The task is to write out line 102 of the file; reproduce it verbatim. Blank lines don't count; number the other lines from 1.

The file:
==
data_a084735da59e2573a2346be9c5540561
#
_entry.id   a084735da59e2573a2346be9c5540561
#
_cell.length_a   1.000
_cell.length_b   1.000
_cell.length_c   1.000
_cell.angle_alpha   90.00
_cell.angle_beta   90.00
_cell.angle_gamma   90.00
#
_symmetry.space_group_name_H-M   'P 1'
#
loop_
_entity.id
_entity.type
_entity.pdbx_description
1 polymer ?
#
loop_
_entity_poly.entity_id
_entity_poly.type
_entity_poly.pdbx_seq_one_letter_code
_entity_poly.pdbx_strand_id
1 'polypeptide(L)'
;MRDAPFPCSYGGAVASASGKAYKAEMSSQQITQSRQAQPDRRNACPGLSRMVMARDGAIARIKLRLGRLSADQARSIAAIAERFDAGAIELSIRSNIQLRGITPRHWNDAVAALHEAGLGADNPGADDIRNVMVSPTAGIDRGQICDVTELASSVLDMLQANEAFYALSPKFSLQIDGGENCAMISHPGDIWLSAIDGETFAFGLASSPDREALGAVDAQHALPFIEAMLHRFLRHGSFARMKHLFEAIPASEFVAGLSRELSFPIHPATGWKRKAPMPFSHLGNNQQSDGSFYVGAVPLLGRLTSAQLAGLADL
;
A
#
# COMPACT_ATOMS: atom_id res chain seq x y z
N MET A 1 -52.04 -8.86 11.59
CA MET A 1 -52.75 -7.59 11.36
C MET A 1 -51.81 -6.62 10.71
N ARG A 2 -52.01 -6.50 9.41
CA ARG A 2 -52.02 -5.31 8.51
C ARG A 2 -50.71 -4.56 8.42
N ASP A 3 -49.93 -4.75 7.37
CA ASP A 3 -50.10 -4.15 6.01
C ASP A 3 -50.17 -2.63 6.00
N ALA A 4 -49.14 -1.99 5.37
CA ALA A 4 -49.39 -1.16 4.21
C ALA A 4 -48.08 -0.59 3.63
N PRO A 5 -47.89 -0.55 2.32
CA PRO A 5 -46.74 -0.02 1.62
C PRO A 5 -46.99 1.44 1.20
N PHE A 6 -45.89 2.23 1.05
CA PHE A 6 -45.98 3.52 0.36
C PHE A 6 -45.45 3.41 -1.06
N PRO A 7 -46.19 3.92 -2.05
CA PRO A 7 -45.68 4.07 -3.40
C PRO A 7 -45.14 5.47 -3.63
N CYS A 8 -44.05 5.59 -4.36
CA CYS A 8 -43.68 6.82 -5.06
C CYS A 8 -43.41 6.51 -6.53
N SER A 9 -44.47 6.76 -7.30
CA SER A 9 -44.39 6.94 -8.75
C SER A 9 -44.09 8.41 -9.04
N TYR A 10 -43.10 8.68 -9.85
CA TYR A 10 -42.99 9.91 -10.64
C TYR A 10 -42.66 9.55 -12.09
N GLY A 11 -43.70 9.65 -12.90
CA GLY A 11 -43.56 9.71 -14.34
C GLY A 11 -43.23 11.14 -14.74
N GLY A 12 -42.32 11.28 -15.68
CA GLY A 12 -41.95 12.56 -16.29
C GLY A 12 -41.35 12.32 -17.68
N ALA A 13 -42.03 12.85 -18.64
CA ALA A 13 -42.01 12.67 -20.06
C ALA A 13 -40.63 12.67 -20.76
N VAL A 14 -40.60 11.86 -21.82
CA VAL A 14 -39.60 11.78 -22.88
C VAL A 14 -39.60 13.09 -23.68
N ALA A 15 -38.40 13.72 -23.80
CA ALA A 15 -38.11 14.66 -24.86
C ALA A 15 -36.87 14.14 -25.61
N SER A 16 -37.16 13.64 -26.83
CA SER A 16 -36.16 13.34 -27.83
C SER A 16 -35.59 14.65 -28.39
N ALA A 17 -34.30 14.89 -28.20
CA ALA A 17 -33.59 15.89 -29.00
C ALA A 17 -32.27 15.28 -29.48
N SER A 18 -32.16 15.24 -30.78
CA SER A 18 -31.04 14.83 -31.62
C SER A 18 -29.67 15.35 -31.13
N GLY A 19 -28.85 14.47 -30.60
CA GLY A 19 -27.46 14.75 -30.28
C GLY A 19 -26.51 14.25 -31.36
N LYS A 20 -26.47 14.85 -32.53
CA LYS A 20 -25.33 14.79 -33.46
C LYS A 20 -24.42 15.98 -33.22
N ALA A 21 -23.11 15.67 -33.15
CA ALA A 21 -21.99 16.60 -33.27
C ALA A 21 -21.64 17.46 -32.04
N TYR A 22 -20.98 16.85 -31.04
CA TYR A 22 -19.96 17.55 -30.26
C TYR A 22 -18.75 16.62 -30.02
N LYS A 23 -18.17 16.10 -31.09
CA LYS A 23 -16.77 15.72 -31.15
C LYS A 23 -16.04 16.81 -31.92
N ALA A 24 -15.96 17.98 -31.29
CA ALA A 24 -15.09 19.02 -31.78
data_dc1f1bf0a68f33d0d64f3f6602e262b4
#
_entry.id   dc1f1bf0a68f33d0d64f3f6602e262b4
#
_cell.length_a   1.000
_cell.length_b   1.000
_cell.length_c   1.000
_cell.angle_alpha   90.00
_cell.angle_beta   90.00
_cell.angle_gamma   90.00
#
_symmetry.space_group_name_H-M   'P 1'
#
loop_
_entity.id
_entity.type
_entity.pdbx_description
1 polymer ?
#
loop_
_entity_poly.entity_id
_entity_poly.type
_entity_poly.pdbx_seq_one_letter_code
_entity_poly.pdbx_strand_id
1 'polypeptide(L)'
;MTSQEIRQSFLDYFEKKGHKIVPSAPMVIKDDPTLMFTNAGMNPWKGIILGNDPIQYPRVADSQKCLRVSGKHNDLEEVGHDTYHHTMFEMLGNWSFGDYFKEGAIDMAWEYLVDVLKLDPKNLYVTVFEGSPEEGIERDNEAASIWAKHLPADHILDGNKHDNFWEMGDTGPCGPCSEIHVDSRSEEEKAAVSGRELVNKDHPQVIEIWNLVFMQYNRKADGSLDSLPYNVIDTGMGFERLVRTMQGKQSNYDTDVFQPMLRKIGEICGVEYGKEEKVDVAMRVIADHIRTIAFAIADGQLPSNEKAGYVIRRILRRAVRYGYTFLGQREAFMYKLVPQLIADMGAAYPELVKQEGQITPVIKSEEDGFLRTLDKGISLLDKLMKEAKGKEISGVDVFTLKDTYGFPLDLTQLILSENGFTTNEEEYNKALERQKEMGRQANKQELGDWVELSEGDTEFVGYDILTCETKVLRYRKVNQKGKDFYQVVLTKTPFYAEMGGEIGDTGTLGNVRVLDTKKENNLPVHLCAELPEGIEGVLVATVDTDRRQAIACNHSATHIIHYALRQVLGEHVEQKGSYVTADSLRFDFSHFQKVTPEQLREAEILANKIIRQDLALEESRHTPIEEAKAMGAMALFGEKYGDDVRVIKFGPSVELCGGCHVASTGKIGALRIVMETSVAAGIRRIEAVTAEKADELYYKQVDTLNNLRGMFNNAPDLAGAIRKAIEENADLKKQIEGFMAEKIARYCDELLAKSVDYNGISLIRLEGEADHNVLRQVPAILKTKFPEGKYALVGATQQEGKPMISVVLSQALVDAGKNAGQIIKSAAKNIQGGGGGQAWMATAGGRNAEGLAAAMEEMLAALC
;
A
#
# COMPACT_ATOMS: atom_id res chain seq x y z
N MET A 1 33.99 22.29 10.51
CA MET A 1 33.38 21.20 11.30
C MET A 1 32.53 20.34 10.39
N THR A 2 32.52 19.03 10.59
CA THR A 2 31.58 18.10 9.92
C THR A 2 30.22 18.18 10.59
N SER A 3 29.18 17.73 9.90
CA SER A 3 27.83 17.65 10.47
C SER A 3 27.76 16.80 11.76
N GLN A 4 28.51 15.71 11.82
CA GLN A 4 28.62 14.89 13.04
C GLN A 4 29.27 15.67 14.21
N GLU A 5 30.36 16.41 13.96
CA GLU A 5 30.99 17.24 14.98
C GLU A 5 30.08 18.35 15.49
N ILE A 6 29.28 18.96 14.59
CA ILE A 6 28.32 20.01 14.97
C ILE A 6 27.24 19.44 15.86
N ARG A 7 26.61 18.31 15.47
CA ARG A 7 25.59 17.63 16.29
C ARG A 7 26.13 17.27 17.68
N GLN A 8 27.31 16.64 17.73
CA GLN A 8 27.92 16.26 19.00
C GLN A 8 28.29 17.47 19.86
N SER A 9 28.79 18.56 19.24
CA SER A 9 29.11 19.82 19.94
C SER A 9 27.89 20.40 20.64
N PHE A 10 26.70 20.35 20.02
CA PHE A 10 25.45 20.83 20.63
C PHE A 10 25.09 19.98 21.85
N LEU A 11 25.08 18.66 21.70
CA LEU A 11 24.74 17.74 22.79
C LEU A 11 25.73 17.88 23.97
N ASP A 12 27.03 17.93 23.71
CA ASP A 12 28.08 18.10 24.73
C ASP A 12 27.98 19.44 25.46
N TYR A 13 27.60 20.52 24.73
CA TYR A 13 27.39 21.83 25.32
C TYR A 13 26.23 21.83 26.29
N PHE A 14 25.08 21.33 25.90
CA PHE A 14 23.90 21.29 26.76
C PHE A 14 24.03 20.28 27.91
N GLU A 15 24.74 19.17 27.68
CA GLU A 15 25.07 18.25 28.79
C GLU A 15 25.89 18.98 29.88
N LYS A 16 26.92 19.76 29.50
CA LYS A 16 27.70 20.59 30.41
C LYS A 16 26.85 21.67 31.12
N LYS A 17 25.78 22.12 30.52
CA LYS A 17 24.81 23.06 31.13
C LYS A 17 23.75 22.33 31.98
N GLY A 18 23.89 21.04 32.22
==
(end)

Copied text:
data_dc1f1bf0a68f33d0d64f3f6602e262b4